DVD Obscura: The Indie and International Movies You Should Buy This Month

DVD Obscura: The Indie and International Movies You Should Buy This Month

Jan 30, 2013

New Indie DVD of the Month

One of the most brutally honest and gritty films of recent years was writer-director Ira Sachs’ autobiographical Keep the Lights On (Music Box Films), a harrowing portrait of a relationship torn up not just by drugs but also a fundamental lack of communication. Nominated for four Independent Spirit Awards, including Best Picture and Best Actor (the extraordinary Thure Lindhardt), this festival favorite is a moving and powerful look at the highs and lows of love.

Also out this month: Fat Kid Rules the World (Arc Entertainment), about the unlikely friendship between a chubby high school outcast (Jacob Wysocki, “Terri”) and a charismatic punk rocker (Matt O’Leary).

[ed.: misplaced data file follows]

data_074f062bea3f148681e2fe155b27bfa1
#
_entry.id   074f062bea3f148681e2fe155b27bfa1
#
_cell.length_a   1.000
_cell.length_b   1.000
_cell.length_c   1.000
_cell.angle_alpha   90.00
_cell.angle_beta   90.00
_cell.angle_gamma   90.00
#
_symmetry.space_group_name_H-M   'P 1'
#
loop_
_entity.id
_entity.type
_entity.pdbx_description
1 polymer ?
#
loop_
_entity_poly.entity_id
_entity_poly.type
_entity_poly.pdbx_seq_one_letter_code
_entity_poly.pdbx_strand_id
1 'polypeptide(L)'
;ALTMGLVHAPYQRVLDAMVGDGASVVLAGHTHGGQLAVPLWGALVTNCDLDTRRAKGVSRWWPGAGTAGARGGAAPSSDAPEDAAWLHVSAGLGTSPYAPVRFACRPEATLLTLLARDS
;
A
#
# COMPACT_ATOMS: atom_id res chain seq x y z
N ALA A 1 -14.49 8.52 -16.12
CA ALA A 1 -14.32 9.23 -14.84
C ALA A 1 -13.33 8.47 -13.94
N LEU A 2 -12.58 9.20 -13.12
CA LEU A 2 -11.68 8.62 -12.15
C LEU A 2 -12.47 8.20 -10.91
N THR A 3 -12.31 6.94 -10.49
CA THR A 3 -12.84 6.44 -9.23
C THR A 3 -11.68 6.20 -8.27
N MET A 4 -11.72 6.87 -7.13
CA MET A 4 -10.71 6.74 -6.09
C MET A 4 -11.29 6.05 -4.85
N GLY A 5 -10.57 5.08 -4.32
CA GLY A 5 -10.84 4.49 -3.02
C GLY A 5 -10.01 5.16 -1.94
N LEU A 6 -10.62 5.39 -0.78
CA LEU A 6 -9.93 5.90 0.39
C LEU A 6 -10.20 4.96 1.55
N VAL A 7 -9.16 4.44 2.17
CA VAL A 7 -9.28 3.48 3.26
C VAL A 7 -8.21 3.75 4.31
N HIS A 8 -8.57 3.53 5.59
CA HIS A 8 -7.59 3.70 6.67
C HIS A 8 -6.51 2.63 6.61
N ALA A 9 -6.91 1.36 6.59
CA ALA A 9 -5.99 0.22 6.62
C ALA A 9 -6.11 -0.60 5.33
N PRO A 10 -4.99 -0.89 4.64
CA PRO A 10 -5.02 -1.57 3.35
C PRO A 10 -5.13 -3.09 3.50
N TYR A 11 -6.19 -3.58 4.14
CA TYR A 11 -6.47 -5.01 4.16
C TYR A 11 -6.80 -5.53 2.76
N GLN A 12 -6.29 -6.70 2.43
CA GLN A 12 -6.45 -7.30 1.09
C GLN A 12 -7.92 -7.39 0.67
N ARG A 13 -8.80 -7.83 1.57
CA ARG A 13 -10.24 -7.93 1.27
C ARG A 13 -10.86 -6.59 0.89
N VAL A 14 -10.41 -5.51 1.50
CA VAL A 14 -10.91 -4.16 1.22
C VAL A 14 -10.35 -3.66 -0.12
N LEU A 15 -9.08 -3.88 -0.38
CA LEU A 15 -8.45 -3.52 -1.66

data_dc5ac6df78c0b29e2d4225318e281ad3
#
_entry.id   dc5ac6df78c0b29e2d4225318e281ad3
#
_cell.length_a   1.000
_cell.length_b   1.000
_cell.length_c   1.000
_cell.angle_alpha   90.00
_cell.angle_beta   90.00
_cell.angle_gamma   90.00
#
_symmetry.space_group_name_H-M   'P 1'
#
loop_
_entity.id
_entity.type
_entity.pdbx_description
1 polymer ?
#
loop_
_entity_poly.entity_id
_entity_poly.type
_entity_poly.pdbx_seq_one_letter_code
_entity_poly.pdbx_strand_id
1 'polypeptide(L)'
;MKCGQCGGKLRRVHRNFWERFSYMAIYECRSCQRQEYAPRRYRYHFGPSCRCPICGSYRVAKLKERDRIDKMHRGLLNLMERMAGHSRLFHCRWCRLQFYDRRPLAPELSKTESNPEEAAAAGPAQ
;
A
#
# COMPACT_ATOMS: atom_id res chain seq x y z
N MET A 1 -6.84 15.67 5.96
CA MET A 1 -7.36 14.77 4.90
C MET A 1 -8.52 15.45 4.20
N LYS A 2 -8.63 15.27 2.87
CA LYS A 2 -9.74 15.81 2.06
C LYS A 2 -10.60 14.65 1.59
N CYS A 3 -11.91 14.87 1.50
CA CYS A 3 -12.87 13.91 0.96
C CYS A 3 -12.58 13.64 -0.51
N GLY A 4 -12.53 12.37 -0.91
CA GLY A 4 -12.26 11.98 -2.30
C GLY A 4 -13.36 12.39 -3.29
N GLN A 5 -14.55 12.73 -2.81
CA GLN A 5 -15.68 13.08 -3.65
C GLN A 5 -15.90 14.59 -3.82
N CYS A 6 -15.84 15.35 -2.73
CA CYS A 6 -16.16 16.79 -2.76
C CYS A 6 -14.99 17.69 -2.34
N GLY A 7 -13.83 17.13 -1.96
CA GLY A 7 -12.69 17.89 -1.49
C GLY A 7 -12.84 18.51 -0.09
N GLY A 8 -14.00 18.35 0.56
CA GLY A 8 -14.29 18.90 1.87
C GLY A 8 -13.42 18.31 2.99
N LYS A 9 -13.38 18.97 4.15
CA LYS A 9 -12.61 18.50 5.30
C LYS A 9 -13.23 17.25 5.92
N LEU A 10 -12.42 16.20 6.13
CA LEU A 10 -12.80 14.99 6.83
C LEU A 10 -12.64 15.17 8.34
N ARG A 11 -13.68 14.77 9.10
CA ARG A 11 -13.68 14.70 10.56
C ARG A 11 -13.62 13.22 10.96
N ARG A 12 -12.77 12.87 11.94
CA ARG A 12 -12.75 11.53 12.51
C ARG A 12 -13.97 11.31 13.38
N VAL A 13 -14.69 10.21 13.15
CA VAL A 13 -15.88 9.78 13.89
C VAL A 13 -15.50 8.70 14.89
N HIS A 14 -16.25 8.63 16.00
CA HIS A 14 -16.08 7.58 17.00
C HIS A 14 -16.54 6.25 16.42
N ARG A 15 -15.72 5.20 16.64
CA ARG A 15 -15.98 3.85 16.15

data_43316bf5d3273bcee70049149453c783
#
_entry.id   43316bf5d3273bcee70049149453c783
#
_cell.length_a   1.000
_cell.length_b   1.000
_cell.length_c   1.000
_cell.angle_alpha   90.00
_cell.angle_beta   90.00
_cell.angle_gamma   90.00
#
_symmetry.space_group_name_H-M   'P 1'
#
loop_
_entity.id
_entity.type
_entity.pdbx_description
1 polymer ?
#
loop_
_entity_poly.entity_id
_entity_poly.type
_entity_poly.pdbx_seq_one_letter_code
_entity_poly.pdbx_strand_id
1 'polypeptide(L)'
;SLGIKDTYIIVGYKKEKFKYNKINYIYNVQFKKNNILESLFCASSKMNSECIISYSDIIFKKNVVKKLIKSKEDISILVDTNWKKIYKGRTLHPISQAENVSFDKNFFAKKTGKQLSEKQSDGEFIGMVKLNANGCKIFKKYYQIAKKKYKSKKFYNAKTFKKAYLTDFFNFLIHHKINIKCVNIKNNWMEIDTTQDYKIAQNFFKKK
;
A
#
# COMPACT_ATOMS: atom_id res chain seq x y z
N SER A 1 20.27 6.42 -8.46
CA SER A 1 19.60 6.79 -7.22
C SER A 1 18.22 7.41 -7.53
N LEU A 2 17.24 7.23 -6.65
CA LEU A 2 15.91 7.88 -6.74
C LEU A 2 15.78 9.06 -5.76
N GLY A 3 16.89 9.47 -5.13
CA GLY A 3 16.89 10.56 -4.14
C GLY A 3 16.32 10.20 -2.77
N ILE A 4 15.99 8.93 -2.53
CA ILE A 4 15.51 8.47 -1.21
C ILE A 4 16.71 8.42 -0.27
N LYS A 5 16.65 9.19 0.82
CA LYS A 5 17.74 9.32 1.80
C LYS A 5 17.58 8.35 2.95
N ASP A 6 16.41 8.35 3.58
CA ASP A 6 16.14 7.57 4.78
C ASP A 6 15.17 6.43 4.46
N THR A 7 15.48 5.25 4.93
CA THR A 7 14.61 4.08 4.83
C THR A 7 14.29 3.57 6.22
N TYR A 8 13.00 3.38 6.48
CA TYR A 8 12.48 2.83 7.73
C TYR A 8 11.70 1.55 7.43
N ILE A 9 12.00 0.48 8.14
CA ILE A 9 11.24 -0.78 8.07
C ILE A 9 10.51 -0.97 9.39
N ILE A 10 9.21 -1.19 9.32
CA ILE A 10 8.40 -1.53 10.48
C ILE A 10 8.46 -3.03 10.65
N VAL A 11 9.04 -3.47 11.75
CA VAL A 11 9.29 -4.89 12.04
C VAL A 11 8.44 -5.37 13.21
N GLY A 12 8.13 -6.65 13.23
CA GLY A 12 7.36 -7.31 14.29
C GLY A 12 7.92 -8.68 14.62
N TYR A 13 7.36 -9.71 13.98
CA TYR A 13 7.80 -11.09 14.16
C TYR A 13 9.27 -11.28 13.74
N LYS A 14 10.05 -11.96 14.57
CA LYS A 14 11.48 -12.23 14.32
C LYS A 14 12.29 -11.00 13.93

New Foreign DVD of the Month

In his follow-up to the extraordinary 13 Assassins, director Takashi Miike tones things down a bit with Hara-Kiri: Death of a Samurai (Tribeca Film). There’s swordplay and melodrama, to be sure, but this deft piece subtly examines class differences in feudal Japanese society in a period piece that nonetheless displays the director’s legendary visual sense. This remake of the 1962 classic isn’t offered in 3D on this Blu-ray release, even though that’s how the film screened theatrically, but even flat, it’s a visual treat.

Also out this month: Oddball Finnish comedy Lapland Odyssey (Artsploitation Films), the haunting animated feature Tales of the Night (GKids/Cinedigm) and the brutal Japanese gangster epic Hard Romantiker (Artsploitation Films).

 

Grindhouse DVD of the Month

They just don’t make Eurotrash exploitation the way they used to, but thank goodness for DVDs that keep the sleaze alive. The double feature of Black Cobra Woman and Super Bitch (Apprehensive Films) will fulfill your minimum daily requirement for busty dames, car chases, quasi-incoherent plotting and gunfights. Laura Gemser, perhaps best known for Black Emanuelle, stars as a sexy snake charmer who hooks up with a millionaire ophiophilist playboy (Jack Palance!) for skin-shedding adventures in the former, while Dynasty star Stephanie Beacham is, um, Super Bitch. (A much better title than the original Mafia Junction, no?)